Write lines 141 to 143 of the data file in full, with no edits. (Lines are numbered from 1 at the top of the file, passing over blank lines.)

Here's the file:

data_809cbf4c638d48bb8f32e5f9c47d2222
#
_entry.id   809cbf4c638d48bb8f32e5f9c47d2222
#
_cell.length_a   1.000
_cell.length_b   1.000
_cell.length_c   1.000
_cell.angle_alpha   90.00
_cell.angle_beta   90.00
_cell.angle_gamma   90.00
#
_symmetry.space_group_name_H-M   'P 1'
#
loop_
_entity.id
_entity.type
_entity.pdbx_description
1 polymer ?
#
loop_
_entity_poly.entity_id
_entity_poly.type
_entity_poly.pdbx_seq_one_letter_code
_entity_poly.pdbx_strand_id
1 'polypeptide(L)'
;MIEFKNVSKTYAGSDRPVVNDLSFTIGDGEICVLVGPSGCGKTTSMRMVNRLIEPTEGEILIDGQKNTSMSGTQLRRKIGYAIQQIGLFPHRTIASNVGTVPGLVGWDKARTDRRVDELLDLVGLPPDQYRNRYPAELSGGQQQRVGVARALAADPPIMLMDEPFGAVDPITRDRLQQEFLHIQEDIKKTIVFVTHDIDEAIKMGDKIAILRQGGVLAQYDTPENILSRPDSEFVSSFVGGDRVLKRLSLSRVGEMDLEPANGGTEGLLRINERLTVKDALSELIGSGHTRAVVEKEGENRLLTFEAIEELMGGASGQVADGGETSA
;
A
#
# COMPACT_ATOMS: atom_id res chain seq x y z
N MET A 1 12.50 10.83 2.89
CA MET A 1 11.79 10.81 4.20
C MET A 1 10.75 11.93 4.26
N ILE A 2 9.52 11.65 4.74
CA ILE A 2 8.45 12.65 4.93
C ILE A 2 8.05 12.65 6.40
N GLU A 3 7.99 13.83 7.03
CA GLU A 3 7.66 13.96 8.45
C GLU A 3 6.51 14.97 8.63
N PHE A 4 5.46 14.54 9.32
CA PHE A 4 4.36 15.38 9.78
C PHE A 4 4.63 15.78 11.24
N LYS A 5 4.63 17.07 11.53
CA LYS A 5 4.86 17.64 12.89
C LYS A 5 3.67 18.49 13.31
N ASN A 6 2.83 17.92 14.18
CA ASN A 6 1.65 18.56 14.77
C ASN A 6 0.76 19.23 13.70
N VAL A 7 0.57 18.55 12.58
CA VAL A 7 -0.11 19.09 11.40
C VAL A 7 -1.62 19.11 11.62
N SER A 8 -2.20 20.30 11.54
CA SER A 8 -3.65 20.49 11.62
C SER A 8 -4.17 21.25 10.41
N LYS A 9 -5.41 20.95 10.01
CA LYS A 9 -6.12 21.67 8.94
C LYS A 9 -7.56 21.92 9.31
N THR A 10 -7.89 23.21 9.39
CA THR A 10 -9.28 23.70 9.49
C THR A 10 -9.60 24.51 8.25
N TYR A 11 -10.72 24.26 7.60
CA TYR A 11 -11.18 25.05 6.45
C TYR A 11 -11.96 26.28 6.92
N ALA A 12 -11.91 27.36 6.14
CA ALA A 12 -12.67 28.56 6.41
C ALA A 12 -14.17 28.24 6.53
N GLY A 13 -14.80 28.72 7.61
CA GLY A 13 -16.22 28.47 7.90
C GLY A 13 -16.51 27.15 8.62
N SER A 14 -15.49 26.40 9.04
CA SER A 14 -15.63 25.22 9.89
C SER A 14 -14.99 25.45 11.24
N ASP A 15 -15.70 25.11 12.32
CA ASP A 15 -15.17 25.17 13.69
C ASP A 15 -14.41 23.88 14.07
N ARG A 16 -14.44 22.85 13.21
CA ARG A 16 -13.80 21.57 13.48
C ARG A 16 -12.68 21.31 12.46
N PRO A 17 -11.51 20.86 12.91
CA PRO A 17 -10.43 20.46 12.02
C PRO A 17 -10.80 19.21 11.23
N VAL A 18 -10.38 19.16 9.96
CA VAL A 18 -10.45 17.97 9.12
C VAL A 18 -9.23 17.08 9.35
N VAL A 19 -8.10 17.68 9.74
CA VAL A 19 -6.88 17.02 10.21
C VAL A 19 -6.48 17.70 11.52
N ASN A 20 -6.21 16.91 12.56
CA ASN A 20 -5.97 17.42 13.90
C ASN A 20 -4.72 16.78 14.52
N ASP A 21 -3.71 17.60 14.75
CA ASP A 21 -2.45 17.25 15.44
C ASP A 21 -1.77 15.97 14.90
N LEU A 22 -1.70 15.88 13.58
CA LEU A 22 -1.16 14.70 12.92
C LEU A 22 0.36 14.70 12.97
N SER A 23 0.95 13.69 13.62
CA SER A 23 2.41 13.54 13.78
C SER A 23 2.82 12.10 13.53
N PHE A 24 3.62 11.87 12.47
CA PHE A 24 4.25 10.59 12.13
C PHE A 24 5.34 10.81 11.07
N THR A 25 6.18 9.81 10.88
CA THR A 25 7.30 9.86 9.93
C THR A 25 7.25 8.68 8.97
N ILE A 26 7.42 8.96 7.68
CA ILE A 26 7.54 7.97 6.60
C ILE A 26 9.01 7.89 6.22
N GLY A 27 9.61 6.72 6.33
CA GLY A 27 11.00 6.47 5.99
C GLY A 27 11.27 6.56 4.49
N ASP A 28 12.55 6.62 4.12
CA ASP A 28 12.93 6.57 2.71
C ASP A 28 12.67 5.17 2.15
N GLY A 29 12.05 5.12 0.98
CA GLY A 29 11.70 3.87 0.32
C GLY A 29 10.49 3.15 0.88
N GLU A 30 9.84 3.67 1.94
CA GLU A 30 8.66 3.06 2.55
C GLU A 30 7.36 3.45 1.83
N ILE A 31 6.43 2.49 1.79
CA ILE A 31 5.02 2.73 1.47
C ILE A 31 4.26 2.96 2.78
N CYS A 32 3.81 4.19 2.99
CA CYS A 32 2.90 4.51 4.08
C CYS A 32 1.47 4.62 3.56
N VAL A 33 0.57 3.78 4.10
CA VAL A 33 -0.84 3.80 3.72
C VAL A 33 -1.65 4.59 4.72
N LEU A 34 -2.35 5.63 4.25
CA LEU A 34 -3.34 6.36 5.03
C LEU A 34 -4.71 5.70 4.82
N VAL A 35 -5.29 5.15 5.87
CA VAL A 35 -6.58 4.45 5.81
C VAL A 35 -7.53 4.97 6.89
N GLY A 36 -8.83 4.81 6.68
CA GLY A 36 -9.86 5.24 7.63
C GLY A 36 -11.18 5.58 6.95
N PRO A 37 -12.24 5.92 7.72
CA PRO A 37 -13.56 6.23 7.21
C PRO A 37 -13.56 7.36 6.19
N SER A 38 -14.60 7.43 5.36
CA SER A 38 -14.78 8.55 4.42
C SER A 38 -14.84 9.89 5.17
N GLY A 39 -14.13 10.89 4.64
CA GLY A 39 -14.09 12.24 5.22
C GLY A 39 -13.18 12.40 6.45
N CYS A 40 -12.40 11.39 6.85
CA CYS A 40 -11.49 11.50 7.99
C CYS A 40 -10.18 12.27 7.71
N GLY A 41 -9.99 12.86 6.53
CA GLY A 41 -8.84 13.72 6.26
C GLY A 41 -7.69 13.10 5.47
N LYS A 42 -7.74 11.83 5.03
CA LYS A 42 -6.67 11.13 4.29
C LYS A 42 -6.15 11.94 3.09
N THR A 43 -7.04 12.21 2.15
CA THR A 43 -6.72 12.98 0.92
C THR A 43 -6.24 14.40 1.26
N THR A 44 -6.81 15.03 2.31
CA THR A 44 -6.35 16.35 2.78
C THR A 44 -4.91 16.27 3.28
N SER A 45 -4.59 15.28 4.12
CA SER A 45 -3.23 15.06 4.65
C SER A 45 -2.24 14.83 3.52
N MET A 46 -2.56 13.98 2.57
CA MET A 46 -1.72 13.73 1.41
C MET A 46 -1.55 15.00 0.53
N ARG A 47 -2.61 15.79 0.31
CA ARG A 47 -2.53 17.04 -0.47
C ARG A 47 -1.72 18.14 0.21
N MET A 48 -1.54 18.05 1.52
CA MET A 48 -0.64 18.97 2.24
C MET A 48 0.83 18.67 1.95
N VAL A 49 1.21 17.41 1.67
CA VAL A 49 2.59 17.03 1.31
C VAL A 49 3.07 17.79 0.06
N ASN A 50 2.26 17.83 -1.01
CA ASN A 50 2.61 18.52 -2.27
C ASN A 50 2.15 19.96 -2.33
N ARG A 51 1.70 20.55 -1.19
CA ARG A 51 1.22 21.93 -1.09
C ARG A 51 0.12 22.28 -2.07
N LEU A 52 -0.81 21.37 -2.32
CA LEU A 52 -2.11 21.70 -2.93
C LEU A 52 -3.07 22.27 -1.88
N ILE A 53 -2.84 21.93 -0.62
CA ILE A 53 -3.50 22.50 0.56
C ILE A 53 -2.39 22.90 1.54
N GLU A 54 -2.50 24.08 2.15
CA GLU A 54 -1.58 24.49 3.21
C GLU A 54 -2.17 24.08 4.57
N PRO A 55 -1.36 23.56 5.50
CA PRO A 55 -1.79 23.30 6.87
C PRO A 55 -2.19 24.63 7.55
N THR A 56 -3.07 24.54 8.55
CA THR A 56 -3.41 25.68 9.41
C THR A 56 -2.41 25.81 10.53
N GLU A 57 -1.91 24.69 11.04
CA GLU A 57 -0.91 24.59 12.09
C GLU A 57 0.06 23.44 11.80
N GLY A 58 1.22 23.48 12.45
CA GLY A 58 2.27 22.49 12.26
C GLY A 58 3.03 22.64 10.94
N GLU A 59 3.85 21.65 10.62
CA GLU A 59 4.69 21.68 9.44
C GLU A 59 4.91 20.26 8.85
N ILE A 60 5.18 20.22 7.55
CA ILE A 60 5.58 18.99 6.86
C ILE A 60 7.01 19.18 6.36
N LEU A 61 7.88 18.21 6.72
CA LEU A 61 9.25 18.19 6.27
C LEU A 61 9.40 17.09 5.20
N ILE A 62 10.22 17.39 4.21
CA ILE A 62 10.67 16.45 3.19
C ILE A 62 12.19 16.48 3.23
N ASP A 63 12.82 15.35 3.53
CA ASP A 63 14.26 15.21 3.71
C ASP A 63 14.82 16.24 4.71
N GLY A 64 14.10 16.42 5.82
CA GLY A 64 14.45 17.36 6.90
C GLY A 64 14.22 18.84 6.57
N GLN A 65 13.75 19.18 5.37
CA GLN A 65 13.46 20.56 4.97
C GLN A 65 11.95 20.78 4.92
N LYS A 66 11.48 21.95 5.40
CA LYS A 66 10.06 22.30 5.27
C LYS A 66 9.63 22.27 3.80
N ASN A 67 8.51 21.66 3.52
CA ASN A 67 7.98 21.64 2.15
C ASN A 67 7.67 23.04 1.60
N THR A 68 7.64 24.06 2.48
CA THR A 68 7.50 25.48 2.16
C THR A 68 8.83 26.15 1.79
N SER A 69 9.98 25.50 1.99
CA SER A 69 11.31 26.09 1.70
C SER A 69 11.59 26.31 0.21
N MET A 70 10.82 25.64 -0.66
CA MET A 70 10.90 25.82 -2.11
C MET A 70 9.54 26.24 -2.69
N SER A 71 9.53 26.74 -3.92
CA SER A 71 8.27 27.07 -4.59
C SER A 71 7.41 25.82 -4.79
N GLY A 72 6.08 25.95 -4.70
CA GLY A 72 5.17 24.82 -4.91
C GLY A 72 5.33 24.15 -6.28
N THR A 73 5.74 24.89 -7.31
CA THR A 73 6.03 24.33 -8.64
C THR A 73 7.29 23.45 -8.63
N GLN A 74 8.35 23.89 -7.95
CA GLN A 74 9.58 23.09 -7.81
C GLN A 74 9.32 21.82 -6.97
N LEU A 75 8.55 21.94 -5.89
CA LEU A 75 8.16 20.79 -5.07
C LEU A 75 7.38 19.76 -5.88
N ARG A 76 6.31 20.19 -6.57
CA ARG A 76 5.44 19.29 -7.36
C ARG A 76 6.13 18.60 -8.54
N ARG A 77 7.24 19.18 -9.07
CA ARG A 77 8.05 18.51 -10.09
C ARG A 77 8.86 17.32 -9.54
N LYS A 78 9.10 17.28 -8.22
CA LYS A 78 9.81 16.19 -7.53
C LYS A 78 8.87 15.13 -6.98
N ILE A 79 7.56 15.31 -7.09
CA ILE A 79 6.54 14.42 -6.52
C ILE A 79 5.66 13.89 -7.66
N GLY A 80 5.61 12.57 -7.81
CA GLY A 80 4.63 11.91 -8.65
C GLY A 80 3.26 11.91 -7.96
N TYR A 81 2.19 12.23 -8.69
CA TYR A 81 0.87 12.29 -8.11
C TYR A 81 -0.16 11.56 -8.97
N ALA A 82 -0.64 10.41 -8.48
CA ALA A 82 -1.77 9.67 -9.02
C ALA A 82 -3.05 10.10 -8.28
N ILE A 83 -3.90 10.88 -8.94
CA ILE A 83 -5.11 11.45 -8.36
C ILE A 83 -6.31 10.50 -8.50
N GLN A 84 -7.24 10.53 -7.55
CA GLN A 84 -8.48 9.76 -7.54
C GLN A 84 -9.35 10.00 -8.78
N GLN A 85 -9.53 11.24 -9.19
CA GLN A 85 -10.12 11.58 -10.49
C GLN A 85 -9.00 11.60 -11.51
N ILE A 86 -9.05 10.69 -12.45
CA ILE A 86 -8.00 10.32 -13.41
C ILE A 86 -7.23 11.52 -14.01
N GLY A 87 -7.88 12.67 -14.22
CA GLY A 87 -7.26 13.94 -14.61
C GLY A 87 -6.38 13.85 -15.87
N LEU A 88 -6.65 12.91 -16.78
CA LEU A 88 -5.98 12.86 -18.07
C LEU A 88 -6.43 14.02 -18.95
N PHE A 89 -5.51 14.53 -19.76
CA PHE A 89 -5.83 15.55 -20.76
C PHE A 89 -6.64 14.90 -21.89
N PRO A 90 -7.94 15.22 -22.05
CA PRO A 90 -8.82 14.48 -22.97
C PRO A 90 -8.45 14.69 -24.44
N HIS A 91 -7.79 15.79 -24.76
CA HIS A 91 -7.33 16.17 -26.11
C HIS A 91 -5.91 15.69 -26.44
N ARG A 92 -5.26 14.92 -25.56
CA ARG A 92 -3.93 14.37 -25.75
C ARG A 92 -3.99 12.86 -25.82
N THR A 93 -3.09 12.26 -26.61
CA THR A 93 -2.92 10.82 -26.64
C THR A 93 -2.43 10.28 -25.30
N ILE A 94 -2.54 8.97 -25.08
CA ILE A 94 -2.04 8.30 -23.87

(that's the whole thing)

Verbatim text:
C PRO A 37 -13.56 7.36 6.19
N SER A 38 -14.60 7.43 5.36
CA SER A 38 -14.78 8.55 4.42